A new study shows Wuhan's lockdown delayed a deadly second wave of coronavirus cases, but Donald Trump doesn't care.
Donald Trump has been keen to get the U.S. economy back on track by lifting coronavirus lockdown measures implemented across several states ahead of schedule.
Earlier this week, Trump vowed that America would open for business by Easter. But research published in the Lancet Public Health Journal says the opposite is true.
Unsurprisingly, Donald Trump’s desire to reopen the country is driven by financial gain and his reelection campaign, not science.
The study used mathematical modeling to determine that had China’s Wuhan lifted restrictions in March, a second wave of infections would have hit the area harder with a peak of new cases in August. Keeping schools and businesses shut until April, a ten-week lockdown likely bought Wuhan two additional months to prepare its healthcare system for a second wave of cases.
The study also suggested that the longer lockdown period would also soften the intensity of the potential second wave of coronavirus cases.
Dr. Tim Colburn from the University College London urged policymakers to use the study as a tool to make lockdown decisions:
The study by Kiesha Prem and colleagues in The Lancet Public Health is crucial for policy makers everywhere, as it indicates the effects of extending or relaxing physical distancing control measures on the coronavirus disease 2019 (COVID-19) outbreak in Wuhan, China.
It remains to be seen whether world leaders drive their decisions using scientific data. In the U.S., where lax lockdown measures and unrestricted travel are still the norm, Donald Trump has said he won’t issue a nation-wide lockdown. He’s also said he plans to lift existing lockdown measures in under three weeks.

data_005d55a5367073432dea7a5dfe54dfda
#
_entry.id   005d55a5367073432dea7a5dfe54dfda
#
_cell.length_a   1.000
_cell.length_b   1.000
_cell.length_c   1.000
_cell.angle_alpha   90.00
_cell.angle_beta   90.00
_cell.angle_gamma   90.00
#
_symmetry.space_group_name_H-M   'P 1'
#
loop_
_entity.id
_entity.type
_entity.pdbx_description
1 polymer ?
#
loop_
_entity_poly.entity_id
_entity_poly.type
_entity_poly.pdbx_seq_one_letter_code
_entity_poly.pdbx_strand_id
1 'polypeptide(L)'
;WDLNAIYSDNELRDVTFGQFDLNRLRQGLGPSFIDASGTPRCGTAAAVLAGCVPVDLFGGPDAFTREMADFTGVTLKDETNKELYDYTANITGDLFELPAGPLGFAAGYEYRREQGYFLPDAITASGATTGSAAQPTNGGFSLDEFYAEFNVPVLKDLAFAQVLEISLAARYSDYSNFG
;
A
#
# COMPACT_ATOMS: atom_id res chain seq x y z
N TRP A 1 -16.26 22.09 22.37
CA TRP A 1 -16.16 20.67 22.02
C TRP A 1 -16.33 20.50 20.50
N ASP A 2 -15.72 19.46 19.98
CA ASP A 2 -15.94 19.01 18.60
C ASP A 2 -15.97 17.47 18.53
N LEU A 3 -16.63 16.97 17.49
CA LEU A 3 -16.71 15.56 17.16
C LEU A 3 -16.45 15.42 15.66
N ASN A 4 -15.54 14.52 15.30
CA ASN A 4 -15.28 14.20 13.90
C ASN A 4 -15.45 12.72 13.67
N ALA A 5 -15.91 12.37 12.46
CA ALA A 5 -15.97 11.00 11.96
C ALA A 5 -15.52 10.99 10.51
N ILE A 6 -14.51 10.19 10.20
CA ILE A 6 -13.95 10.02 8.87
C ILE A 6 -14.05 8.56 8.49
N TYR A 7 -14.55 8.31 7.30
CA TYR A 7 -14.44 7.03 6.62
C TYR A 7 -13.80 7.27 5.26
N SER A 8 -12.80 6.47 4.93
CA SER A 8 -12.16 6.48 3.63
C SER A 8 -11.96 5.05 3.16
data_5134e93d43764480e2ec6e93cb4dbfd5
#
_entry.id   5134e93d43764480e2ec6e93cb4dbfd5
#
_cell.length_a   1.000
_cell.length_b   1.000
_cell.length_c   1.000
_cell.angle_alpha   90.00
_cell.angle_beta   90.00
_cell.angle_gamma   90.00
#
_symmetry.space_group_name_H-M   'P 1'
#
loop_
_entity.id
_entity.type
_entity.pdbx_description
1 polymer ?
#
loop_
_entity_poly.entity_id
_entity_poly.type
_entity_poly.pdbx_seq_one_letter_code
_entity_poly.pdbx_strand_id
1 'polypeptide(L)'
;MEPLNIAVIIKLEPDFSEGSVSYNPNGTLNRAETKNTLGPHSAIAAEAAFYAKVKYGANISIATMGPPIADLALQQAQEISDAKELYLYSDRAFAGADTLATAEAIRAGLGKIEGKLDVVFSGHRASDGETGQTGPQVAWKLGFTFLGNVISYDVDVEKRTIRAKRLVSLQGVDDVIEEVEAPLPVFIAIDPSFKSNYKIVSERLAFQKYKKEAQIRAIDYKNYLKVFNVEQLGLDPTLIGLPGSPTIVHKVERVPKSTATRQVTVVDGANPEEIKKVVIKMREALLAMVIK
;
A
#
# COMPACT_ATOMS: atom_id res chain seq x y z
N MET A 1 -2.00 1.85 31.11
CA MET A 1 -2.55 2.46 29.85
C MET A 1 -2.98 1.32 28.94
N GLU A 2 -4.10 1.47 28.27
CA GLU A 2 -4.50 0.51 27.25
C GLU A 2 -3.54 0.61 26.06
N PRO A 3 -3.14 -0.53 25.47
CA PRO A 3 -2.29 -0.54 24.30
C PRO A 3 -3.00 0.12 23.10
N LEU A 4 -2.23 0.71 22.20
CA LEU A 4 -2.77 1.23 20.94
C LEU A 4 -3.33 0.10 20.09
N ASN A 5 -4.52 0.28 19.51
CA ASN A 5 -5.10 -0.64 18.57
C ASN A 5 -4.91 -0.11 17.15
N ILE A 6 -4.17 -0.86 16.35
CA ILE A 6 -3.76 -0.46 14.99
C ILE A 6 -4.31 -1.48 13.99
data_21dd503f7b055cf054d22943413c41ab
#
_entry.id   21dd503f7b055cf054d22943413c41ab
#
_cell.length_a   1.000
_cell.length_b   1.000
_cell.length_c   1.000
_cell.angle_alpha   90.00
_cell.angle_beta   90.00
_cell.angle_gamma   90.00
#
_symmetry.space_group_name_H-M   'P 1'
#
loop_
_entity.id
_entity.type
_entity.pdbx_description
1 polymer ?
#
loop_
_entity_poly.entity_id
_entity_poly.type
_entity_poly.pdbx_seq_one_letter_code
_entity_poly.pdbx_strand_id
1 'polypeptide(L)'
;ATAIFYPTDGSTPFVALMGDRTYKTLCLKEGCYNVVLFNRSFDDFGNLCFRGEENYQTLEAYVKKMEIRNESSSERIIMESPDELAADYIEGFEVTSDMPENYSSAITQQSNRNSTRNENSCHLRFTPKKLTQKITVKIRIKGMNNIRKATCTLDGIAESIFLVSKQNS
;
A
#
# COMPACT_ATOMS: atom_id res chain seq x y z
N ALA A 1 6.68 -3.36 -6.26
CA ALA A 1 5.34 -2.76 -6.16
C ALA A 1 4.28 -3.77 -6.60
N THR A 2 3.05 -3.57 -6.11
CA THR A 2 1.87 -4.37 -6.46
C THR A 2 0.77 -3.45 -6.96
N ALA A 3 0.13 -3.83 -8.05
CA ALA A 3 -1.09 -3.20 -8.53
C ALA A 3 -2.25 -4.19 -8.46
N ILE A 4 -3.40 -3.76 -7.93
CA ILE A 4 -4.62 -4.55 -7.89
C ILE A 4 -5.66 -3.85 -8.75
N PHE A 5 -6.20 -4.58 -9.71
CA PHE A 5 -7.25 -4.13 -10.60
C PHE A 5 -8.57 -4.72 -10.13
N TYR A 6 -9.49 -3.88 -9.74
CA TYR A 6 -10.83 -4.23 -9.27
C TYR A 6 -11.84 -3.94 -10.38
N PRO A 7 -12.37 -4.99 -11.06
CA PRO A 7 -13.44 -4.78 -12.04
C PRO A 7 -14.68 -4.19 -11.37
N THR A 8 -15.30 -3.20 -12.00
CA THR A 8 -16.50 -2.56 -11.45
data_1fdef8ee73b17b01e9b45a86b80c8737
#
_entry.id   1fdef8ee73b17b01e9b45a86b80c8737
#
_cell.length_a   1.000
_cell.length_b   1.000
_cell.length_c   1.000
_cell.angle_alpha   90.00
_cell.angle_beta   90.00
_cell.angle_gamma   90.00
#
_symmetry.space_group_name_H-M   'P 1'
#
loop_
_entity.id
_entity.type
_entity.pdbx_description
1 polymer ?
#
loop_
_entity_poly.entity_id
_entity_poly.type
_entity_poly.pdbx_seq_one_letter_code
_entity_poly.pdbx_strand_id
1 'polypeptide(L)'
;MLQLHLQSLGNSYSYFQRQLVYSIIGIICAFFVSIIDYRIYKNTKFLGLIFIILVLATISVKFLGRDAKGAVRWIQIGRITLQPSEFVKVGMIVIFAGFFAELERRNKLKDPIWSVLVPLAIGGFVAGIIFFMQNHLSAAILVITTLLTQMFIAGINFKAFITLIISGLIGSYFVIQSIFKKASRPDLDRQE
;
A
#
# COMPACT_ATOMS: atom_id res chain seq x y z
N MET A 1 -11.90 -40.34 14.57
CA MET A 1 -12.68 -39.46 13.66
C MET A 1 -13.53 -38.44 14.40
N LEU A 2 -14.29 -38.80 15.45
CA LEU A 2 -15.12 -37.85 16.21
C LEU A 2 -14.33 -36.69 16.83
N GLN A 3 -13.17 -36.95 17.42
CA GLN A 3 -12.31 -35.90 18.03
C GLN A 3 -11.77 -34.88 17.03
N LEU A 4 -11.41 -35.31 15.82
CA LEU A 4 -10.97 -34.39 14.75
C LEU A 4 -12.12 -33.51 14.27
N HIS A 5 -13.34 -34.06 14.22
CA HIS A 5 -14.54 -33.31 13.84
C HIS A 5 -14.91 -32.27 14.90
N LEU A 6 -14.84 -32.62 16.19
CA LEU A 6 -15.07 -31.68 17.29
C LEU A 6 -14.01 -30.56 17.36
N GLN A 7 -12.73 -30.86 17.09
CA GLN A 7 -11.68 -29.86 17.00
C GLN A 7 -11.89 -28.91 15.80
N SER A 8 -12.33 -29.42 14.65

Not all nations are taking such a cavalier approach though. Boris Johnson has asked the U.K.’s most vulnerable citizens to shelter at home for 12 weeks while the wider population observes a three-week lockdown.
Johnson said after three weeks, the government will re-asses the need for additional distancing measures.
Italians have been under lockdown for two weeks already with the government tightening restrictions on public movement with each passing day.
In Spain, where the number of coronavirus deaths has surpassed that of China, the government has extended lockdown measures by 15 days, bringing the total time up to four weeks.
France has taken on similar measures with its citizens having been confined to their homes since Mar. 16. This week India issued a lockdown order for its 1.3 billion inhabitants with the restrictions coming into force on Wednesday.
The data from Wuhan are encouraging in the fight against coronavirus, as they suggests social distancing is effective in flattening the curve and giving the medical community time to prepare. But study co-author Dr. Yan Liu from London School of Hygiene & Tropical Medicine cautioned that the results will likely vary:
Our results won’t look exactly the same in another country, because the population structure and the way people mix will be different.
The results in China can’t be compared like for like across the rest of the world because of the way Chinese society differs from western populations. Most importantly, Beijing has the power to force its citizens into quarantine—that same government control would face strong resistance in places like America and the U.K.
That’s led to many people disregarding social distancing measures despite government mandates and the threat of fines. That means China’s success in flattening the curve and delaying a second outbreak may not be able to be replicated.
Still, Liu points out that the study offers one clear takeaway: social distancing is vital in battling the coronavirus pandemic.
We think one thing probably applies everywhere: physical distancing measures are very useful, and we need to carefully adjust their lifting to avoid subsequent waves of infection when workers and school children return to their normal routine. If those waves come too quickly, that could overwhelm health systems.
Disclaimer: The opinions expressed in this article do not necessarily reflect the views of CCN.com.
This article was edited by Sam Bourgi.